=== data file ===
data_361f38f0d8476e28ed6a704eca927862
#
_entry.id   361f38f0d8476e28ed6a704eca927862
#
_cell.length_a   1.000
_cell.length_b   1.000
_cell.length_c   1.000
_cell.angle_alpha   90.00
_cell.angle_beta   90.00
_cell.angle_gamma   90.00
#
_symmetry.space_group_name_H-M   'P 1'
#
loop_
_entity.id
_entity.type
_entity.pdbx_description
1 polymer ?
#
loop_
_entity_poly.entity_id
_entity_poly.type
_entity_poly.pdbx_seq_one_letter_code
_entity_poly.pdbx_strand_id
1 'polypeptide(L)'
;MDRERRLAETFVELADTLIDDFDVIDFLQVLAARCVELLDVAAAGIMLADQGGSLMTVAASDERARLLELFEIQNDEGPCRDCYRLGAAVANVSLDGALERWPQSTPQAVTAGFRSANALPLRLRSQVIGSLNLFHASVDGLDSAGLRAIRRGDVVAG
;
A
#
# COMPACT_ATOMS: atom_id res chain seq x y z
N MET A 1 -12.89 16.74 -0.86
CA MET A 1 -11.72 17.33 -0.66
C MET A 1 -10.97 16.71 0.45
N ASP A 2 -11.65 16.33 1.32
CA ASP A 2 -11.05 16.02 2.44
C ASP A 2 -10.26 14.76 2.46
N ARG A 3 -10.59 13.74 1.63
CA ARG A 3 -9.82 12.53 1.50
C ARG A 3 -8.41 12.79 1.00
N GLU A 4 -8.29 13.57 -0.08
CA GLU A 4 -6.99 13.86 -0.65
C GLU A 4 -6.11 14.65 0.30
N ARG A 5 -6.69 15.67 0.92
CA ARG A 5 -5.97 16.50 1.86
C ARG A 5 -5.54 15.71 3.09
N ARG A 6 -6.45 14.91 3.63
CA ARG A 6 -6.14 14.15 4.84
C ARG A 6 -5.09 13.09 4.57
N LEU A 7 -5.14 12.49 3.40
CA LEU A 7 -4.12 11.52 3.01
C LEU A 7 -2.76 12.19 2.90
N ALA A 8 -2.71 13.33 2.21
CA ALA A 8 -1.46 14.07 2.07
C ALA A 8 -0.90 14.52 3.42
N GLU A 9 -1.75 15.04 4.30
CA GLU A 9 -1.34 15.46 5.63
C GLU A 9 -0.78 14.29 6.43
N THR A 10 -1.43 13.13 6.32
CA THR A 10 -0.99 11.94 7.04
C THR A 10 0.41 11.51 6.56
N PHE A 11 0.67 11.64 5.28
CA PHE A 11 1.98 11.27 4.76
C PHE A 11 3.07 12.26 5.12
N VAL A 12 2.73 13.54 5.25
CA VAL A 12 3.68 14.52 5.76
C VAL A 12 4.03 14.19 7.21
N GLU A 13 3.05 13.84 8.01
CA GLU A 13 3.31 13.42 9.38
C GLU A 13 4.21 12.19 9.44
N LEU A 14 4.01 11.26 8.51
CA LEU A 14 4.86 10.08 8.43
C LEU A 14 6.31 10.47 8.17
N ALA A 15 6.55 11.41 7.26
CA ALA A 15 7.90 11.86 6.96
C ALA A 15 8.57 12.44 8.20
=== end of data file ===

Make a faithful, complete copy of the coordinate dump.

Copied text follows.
data_361f38f0d8476e28ed6a704eca927862
#
_entry.id   361f38f0d8476e28ed6a704eca927862
#
_cell.length_a   1.000
_cell.length_b   1.000
_cell.length_c   1.000
_cell.angle_alpha   90.00
_cell.angle_beta   90.00
_cell.angle_gamma   90.00
#
_symmetry.space_group_name_H-M   'P 1'
#
loop_
_entity.id
_entity.type
_entity.pdbx_description
1 polymer ?
#
loop_
_entity_poly.entity_id
_entity_poly.type
_entity_poly.pdbx_seq_one_letter_code
_entity_poly.pdbx_strand_id
1 'polypeptide(L)'
;MDRERRLAETFVELADTLIDDFDVIDFLQVLAARCVELLDVAAAGIMLADQGGSLMTVAASDERARLLELFEIQNDEGPCRDCYRLGAAVANVSLDGALERWPQSTPQAVTAGFRSANALPLRLRSQVIGSLNLFHASVDGLDSAGLRAIRRGDVVAG
;
A
#
# COMPACT_ATOMS: atom_id res chain seq x y z
N MET A 1 -12.89 16.74 -0.86
CA MET A 1 -11.72 17.33 -0.66
C MET A 1 -10.97 16.71 0.45
N ASP A 2 -11.65 16.33 1.32
CA ASP A 2 -11.05 16.02 2.44
C ASP A 2 -10.26 14.76 2.46
N ARG A 3 -10.59 13.74 1.63
CA ARG A 3 -9.82 12.53 1.50
C ARG A 3 -8.41 12.79 1.00
N GLU A 4 -8.29 13.57 -0.08
CA GLU A 4 -6.99 13.86 -0.65
C GLU A 4 -6.11 14.65 0.30
N ARG A 5 -6.69 15.67 0.92
CA ARG A 5 -5.97 16.50 1.86
C ARG A 5 -5.54 15.71 3.09
N ARG A 6 -6.45 14.91 3.63
CA ARG A 6 -6.14 14.15 4.84
C ARG A 6 -5.09 13.09 4.57
N LEU A 7 -5.14 12.49 3.40
CA LEU A 7 -4.12 11.52 3.01
C LEU A 7 -2.76 12.19 2.90
N ALA A 8 -2.71 13.33 2.21
CA ALA A 8 -1.46 14.07 2.07
C ALA A 8 -0.90 14.52 3.42
N GLU A 9 -1.75 15.04 4.30
CA GLU A 9 -1.34 15.46 5.63
C GLU A 9 -0.78 14.29 6.43
N THR A 10 -1.43 13.13 6.32
CA THR A 10 -0.99 11.94 7.04
C THR A 10 0.41 11.51 6.56
N PHE A 11 0.67 11.64 5.28
CA PHE A 11 1.98 11.27 4.76
C PHE A 11 3.07 12.26 5.12
N VAL A 12 2.73 13.54 5.25
CA VAL A 12 3.68 14.52 5.76
C VAL A 12 4.03 14.19 7.21
N GLU A 13 3.05 13.84 8.01
CA GLU A 13 3.31 13.42 9.38
C GLU A 13 4.21 12.19 9.44
N LEU A 14 4.01 11.26 8.51
CA LEU A 14 4.86 10.08 8.43
C LEU A 14 6.31 10.47 8.17
N ALA A 15 6.55 11.41 7.26
CA ALA A 15 7.90 11.86 6.96
C ALA A 15 8.57 12.44 8.20